Risks Of Skecher Shape Up Shoes, Lawsuits are Being Filed For Injuries

Skechers are causing falls, fractures and Injuries doctors warn while class action lawyers are filing skechers lawsuits.Skecher shape ups cause health risks and lawsuits are being filed for injuries, across the country

Health Risks of Skechers Shape-Ups
By Julie Brock, eHow Contributor


Sketchers Shape-Ups are one of the latest tools that suggest an easy way to get fit. The unique design of Shape-Ups shoes contains a distinctively rounded sole and added cushioning. The sole's shape creates instability and requires the wearer to automatically make changes in her walking and standing patterns. Sketchers says the instability of the shoe is what provides the many health benefits, while podiatrists and other researchers suggest that the instability of the shoe can cause many health risks and problems.
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        Sketchers claims that wearing Shape-Ups will help the user burn more calories, tone leg muscles and improve posture. Sketchers asserts that the soft insert and rolling sole provide a more natural walking surface, improve circulation, reduce joint stress, decrease body fat and weight, and decrease back pain. Podiatrists and other researchers suggest that consumers be aware of these claims, as studies are often designed to provide the desired results. Consumers will feel different when wearing these shoes because the unique design causes the body to use different muscles. Any time you change your shoes or wear something unique, you can experience some soreness, but that does not necessarily mean you're toning muscles.

        The research that has supported these claims is funded by Sketchers and has not been peer reviewed. Others have criticized Sketchers' poor research design as well. Research performed by people outside Sketchers has begun to look at the validity of the health claims and to examine the health risks of the shoes. The American Council on Exercise evaluated Sketchers Shape-Ups, and the results of their study showed no significant increase in exercise response or in muscle activation. Further, the researchers expressed concern about how the toning shoes alter the natural gait pattern. Extended research is needed to examine the long-term effects of the shoes on a person's gait.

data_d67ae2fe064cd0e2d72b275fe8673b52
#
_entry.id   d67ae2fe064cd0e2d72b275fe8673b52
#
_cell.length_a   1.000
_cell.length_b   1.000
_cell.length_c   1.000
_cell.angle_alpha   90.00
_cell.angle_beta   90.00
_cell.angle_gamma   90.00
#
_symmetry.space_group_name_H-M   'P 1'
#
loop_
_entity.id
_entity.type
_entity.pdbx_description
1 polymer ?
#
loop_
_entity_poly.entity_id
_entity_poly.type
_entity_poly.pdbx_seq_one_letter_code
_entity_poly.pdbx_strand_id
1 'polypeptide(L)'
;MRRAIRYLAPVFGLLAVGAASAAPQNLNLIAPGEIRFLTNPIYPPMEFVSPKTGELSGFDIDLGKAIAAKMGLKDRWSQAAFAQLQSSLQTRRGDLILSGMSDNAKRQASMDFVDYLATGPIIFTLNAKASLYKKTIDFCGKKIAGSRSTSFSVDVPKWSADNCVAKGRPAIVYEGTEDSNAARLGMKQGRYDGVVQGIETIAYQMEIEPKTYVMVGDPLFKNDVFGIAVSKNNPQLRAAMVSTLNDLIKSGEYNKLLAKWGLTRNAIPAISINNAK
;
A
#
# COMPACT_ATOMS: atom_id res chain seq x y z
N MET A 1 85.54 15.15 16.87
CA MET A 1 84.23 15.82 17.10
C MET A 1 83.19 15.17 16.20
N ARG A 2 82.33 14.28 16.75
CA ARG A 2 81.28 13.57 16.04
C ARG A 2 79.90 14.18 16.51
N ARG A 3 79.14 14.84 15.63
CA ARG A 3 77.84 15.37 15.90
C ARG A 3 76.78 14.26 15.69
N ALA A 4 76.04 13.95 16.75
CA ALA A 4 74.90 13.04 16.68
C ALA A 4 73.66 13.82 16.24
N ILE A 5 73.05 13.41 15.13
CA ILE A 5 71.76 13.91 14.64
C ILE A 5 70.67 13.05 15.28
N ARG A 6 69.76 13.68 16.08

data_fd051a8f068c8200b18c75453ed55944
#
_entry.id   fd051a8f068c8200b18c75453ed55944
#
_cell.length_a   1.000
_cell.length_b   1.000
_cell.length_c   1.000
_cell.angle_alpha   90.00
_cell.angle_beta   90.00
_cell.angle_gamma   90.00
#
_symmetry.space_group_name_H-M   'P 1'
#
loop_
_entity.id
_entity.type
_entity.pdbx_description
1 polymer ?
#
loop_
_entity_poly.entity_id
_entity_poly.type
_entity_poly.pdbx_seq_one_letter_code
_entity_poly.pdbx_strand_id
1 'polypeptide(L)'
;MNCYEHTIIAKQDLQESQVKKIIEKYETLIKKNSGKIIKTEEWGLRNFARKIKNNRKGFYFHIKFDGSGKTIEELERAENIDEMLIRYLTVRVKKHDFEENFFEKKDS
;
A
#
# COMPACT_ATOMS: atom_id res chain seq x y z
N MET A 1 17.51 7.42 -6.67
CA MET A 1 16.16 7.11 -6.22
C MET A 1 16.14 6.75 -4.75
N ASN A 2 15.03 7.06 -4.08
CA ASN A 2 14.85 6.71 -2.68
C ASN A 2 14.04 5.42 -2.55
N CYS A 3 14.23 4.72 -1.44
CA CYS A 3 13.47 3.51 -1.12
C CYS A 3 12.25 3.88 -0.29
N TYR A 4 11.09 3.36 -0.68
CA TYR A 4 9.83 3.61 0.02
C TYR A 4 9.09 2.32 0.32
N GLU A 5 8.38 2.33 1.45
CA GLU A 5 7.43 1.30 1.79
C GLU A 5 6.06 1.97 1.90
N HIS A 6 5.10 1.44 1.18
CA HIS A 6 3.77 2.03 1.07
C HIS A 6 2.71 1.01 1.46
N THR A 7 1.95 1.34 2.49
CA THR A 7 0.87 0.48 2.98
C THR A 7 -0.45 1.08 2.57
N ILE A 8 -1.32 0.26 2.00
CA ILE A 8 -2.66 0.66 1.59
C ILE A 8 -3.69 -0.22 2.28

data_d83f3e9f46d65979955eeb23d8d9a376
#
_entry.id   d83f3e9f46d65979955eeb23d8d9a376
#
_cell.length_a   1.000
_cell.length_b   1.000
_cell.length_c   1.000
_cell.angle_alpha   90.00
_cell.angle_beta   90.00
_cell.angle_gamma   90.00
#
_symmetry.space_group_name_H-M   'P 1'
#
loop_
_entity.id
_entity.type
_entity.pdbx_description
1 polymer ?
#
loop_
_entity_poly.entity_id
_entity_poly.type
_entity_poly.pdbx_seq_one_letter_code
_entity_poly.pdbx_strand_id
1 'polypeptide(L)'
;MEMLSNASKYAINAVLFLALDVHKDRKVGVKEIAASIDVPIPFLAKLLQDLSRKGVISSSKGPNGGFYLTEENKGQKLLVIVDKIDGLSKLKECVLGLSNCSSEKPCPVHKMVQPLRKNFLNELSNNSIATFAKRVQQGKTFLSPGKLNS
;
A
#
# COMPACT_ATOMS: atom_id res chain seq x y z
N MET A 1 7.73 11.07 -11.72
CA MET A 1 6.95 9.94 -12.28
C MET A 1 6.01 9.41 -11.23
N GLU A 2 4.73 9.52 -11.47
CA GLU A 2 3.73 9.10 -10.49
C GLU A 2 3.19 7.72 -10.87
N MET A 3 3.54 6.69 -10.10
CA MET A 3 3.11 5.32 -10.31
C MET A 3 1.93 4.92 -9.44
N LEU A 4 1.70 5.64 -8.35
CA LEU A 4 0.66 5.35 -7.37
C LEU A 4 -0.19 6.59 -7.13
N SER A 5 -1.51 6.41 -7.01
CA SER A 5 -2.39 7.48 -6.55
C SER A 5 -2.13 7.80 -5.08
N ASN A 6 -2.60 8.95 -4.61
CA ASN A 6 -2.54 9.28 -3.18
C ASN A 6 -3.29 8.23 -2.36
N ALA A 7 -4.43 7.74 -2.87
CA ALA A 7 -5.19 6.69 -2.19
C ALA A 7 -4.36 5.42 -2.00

One of the first things the wearer notices about Shape-Ups is that they are heavy compared to a normal athletic shoe. Shape-Ups weigh between 13 to 17 ounces, compared to 9 to 12 ounces for other athletic shoes. Wearing heavy shoes puts more strain on muscles, bones and joints and can also cause repetitive stress injuries and fatigue. With fatigue comes a breakdown in form and natural gait patterns, increasing the risk of injuries in the ankles, knees and hips. Another health risk associated with the Shape-Ups is the increased risk of falling or slipping. Because the shoe has extra cushion and a higher sole, you have a higher center of gravity displacing your body's control. The shoe has poor traction and — combined with the rolling sole — it may increase your risk of slipping. Finally foot and ankle sensations help control balance and walking patterns, and wearing Shape-Ups may take away these important sensations, which supply sensory information to the brain. Strength and reaction time are highest in individuals who have the strongest foot and ankle sensations, according to Consumer Reports.

        A number of studies have shown that the Shape-Ups do not have the benefits Sketchers claim for their shoes. These shoes are an attempt to find an easy solution to get fit without doing any work, but the health risks can be long lasting and can create havoc on the body. A number of injuries have been associated with wearing Shape-Ups, including stress fractures, hip fractures, ankle fractures, ruptured Achilles tendons, back injuries and other types of series injuries. In February 2011, Sketchers entered a federal class-action lawsuit after an Ohio woman claimed the shoes caused stress fractures. A large number of claims are being submitted and evaluated currently. Consumer Reports medical adviser Orly Avitzur conducted an evaluation of the shoe and concluded that Shape-Ups are not recommended for any duration, especially for those who have balance issues or nerve damage in the feet. The American Council on Exercise's chief science officer Cedric Bryant Ph.D. says he is concerned that wearing these shoes will change a person's gait and cause lower-extremity problems. Dr. Bryant is planning more studies to evaluate the long-term effects of the shoes.